In accordance with another aspect of the invention, a structure is provided which includes an n-type field effect transistor (“NFET”) and a p-type field effect transistor (“PFET”). The structure can include an NFET gate and a PFET gate, where each gate includes a silicide proximate a gate dielectric of the NFET or the PFET, respectively. At least one of the NFET gate or the PFET gate can additionally include a compound of a metal and silicon germanium.

BRIEF DESCRIPTION OF THE DRAWINGS

FIGS. 1 through 11 are sectional views illustrating stages in a method of fabricating a structure including an n-type field effect transistor (“NFET”) and a p-type field effect transistor (“PFET”) in accordance with an embodiment of the invention.

DETAILED DESCRIPTION

Accordingly, as shown and described with respect to the various figures herein, a method is provided according to an embodiment of the invention in which PMOS and NMOS transistors having full silicide gates are fabricated. As described in accordance with the following embodiments, a method is provided by which PMOS and NMOS transistors having dual stress liners, i.e., a compressive stress liner and a tensile stress liner, can be formed with full silicide gates.

As illustrated in FIG. 1, in a preliminary stage of processing, a substrate 100 includes active semiconductor regions 112, 122 of single-crystal semiconductor material, e.g., single crystal silicon. The active semiconductor regions are laterally separated from each other by a trench isolation region 101. A gate dielectric layer 102 contacts a major surface 103 of the substrate 100, such that it overlies each of the active semiconductor regions 112, 122. The gate dielectric may include, for example, a layer of oxide or a high-k material such as hafnium oxide (HfO2) having a thickness of between about 0.5 nm and 4 nm, for example. The gate dielectric may include a gate oxide formed by thermal oxidation of semiconductor material present at the major surface 103, after appropriately cleaning the surface 103. Threshold voltage implants may be performed into the semiconductor regions 112, 122 before formation of the gate dielectric layer.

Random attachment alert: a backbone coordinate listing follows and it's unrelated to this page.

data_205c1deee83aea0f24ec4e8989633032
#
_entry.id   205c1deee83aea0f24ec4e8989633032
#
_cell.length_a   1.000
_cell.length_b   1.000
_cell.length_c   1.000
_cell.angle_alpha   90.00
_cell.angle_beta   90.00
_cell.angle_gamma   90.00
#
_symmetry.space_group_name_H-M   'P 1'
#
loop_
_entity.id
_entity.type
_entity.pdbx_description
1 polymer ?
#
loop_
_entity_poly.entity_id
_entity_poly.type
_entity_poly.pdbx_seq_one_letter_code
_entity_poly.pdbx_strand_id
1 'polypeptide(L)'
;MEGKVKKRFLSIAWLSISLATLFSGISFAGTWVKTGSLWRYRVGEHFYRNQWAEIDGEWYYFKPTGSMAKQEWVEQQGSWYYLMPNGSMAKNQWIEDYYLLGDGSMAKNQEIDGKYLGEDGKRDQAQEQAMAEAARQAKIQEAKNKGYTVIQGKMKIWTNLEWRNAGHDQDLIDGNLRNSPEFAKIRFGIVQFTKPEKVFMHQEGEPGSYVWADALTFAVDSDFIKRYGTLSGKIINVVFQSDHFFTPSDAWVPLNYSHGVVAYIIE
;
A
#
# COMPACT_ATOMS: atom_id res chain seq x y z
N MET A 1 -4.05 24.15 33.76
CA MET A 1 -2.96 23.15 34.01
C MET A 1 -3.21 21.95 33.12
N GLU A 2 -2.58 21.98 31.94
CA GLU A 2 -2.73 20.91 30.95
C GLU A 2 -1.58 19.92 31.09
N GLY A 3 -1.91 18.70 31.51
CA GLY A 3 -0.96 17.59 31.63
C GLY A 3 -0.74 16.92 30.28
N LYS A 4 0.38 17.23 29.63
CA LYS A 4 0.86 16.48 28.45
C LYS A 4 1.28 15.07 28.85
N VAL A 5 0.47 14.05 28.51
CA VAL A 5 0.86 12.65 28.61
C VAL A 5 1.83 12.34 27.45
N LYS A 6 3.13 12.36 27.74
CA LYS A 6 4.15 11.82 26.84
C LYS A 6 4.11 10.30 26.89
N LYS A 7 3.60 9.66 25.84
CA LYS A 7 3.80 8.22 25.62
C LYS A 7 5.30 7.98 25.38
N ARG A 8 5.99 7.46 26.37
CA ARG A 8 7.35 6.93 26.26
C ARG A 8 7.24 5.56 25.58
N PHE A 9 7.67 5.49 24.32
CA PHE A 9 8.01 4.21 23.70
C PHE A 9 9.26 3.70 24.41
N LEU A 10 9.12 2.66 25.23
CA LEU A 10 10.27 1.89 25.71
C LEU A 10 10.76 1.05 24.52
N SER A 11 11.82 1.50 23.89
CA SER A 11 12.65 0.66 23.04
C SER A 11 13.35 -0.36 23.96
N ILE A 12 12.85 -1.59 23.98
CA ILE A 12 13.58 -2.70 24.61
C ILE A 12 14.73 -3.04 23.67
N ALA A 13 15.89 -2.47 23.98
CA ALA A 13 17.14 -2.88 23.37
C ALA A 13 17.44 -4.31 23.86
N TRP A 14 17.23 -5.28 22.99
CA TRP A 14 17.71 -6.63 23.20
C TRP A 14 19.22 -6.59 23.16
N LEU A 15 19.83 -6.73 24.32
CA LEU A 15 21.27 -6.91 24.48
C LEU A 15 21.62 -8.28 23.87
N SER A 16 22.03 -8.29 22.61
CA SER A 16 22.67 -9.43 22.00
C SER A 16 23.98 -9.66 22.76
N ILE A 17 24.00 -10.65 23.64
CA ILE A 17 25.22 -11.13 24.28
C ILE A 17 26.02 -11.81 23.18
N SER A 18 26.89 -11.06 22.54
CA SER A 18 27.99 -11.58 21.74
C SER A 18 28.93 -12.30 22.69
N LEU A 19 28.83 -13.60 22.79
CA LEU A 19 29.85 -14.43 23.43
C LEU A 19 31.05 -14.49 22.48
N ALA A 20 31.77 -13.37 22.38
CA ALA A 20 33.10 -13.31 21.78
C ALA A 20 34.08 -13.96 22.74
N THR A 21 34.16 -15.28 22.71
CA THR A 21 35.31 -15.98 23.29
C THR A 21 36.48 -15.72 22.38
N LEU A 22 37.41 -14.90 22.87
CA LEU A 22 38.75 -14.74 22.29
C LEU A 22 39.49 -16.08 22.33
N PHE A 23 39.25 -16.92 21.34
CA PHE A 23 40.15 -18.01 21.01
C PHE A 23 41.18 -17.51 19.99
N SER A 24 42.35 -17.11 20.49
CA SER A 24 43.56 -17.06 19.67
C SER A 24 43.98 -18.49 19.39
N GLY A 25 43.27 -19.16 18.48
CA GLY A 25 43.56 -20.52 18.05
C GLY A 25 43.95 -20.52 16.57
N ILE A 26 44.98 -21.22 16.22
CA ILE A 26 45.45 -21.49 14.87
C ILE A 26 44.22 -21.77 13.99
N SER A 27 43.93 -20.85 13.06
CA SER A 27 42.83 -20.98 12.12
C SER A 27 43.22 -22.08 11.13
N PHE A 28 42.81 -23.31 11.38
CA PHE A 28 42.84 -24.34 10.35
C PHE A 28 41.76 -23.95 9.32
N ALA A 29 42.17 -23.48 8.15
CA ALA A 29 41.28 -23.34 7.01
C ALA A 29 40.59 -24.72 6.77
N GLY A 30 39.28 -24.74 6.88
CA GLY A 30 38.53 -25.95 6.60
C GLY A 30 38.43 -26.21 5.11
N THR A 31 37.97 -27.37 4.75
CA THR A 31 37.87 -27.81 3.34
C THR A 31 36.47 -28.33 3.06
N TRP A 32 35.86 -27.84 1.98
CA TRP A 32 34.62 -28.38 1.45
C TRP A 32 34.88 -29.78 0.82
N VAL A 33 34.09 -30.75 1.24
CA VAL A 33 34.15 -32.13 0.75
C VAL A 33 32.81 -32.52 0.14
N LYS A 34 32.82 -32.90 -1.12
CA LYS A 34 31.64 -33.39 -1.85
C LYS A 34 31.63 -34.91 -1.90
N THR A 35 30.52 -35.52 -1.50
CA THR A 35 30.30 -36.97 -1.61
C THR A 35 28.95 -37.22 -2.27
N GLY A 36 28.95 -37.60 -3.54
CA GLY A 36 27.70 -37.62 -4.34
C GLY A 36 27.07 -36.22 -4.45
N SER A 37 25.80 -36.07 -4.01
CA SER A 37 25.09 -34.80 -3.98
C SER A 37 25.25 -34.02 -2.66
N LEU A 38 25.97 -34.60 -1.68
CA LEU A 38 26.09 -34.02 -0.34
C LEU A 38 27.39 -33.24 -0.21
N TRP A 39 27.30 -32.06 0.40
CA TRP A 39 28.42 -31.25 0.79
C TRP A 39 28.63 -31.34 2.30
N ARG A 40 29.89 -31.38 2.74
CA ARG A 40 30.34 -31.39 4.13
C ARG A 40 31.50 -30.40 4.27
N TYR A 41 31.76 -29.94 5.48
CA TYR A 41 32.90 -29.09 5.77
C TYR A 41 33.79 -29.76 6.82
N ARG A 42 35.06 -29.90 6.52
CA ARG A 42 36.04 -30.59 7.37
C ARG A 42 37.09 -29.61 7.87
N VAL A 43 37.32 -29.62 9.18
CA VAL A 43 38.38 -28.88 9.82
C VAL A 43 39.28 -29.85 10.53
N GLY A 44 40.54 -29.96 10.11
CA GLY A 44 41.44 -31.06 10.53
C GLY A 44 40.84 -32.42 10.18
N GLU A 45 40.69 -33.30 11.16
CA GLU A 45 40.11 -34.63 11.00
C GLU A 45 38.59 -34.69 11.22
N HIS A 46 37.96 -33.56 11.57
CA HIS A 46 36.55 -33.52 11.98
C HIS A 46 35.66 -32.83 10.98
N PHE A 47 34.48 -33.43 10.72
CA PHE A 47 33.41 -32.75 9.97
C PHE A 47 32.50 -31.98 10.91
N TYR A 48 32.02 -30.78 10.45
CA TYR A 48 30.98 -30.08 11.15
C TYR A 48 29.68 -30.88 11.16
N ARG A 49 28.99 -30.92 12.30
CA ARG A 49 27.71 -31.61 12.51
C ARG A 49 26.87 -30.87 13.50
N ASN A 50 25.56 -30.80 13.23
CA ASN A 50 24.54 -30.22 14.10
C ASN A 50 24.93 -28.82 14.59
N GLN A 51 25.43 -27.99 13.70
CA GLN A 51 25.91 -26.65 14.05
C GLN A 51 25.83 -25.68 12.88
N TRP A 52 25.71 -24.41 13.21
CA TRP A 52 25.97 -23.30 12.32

Layers of polycrystalline semiconductor material overlie the gate dielectric layer 102. The polycrystalline semiconductor layers may include a layer 104 consisting essentially of polycrystalline silicon, i.e., “polysilicon”, having a thickness of between about 10 nm and 50 nm, for example. Desirably, the polysilicon layer contacts or is adjacent to the gate dielectric layer. A second polycrystalline semiconductor layer 106 may consist essentially of polycrystalline silicon germanium or other semiconductor alloy, having a thickness of between about 80 nm and 120 nm, for example. Desirably, the polycrystalline silicon semiconductor material is one that can be selectively etched in relation to polysilicon. An exemplary composition of the polycrystalline silicon germanium includes between about 5% and 10% germanium by weight. A dielectric layer 108, e.g., a layer including or consisting essentially of silicon nitride overlies the second layer 106. An exemplary thickness of the silicon nitride layer is between about 30 nm and 70 nm.

Portions of layers 104 and 106 may be implanted with dopant ions, e.g., phosphorus and boron ions to form different n-type and p-type doped regions 113, 123 overlying each of the active semiconductor regions 112, 122. In such way, regions 112, 122 are doped which have the appropriate workfunction for the NFET and PFET to be fabricated, respectively.

Subsequently, layers 104 and 106 are etched to define a gate 114 (FIG. 2) for an NFET or “nMOSFET” overlying active semiconductor region 112 and a gate 124 for a PFET or “PMOSFET” overlying active semiconductor region 122. In one example, the gates may be etching using a reactive ion etch (“RIE”) process, using dielectric layer 108 as a hard mask layer. FIG. 2 further illustrates mask patterns 109 of a photoresist layer used to pattern the hard mask layer 108 and semiconductor layers of the gates.